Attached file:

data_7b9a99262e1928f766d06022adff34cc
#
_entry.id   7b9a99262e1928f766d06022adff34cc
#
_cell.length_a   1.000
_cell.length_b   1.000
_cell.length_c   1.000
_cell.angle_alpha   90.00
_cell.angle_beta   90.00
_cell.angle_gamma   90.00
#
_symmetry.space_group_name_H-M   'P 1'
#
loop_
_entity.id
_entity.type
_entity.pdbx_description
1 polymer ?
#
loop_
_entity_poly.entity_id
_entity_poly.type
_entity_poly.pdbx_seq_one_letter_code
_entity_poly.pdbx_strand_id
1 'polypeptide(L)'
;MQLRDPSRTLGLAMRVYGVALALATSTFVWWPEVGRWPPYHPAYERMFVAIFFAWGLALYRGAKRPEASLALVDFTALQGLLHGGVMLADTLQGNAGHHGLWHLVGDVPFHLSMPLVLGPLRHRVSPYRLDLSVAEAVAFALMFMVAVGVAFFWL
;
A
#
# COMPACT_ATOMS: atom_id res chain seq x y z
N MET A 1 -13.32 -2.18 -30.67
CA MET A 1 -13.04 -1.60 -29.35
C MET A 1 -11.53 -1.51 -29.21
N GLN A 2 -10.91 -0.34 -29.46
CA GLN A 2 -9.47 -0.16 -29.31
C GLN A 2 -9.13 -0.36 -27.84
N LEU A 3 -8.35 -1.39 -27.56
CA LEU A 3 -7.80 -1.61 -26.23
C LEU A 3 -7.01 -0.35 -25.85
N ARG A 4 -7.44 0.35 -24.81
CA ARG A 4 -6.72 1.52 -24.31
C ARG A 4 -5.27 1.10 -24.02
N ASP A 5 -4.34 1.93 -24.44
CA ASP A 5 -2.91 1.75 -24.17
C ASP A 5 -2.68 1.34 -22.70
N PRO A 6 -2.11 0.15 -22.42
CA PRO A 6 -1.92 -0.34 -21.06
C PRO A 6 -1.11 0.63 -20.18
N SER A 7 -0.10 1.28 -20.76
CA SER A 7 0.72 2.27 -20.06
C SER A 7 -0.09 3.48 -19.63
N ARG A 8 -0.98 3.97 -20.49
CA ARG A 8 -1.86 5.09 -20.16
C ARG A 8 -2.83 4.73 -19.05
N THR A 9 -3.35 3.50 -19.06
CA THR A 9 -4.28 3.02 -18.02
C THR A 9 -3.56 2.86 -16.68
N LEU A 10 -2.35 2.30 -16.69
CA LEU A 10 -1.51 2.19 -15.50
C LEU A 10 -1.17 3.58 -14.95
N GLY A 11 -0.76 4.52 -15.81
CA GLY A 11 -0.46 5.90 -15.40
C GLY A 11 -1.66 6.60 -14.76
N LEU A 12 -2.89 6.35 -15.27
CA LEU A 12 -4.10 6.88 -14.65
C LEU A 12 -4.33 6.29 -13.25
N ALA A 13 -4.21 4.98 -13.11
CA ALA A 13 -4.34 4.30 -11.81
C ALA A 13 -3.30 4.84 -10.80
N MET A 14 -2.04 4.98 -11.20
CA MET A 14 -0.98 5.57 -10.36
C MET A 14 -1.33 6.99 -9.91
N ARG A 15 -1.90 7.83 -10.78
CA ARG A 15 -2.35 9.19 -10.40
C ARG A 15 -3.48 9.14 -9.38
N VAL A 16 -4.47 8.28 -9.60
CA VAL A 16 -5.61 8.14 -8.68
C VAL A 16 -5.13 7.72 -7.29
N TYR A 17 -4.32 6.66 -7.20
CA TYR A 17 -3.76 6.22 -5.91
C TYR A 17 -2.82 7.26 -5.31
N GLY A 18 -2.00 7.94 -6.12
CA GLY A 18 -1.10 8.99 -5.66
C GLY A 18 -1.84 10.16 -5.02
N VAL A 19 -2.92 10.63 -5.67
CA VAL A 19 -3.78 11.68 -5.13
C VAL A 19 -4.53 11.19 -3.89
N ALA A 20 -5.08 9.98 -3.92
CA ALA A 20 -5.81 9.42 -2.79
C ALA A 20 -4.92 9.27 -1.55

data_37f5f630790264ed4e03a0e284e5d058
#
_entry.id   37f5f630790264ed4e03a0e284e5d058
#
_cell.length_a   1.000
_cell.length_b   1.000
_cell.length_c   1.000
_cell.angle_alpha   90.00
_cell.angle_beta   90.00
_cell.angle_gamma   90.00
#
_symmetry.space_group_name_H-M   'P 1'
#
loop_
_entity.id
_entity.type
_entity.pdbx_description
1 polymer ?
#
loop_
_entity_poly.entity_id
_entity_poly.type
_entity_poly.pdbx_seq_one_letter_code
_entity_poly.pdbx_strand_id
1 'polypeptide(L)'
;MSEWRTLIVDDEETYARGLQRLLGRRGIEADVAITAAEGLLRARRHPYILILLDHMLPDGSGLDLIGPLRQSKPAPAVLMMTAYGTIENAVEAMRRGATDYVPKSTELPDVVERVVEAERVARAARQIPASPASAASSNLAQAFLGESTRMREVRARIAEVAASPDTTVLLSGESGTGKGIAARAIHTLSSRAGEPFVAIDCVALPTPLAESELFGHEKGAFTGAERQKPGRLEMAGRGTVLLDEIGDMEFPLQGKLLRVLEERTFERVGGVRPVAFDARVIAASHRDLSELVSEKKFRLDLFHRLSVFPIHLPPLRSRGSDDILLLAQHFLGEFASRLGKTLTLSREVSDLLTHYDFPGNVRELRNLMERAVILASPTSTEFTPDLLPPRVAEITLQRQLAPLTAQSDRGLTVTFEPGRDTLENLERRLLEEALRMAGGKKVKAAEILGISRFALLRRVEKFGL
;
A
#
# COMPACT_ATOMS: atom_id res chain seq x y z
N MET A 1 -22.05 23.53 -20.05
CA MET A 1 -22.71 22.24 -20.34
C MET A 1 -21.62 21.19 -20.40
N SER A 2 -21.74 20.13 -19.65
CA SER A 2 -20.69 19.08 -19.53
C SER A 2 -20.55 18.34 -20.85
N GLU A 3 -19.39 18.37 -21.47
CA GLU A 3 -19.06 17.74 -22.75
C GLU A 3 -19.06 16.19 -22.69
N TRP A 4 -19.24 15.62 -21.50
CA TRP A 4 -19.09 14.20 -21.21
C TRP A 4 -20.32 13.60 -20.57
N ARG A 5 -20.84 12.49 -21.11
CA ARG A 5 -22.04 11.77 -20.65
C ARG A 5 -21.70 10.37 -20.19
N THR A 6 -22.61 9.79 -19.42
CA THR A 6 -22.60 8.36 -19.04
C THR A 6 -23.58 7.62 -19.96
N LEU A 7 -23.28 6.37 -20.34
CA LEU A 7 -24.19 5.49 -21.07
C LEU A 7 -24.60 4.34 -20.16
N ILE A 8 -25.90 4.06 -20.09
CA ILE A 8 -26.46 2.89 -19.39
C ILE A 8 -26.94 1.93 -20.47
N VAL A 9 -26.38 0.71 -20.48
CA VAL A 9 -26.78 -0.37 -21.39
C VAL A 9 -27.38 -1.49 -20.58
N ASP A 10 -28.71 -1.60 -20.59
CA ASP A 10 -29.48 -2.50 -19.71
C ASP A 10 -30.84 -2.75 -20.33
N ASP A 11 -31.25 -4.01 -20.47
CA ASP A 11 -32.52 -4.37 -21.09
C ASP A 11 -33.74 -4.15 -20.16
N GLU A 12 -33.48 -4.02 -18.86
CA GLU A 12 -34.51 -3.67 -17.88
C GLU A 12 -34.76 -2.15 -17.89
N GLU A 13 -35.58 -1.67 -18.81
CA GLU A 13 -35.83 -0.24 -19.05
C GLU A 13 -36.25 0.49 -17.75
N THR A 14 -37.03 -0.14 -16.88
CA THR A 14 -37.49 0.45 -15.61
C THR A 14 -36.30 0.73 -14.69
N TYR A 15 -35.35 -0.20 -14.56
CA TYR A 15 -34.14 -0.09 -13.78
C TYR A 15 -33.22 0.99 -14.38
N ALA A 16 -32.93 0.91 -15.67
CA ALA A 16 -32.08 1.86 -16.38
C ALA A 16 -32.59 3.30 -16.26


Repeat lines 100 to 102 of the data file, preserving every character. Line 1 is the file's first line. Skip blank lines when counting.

_cell.angle_gamma   90.00
#
_symmetry.space_group_name_H-M   'P 1'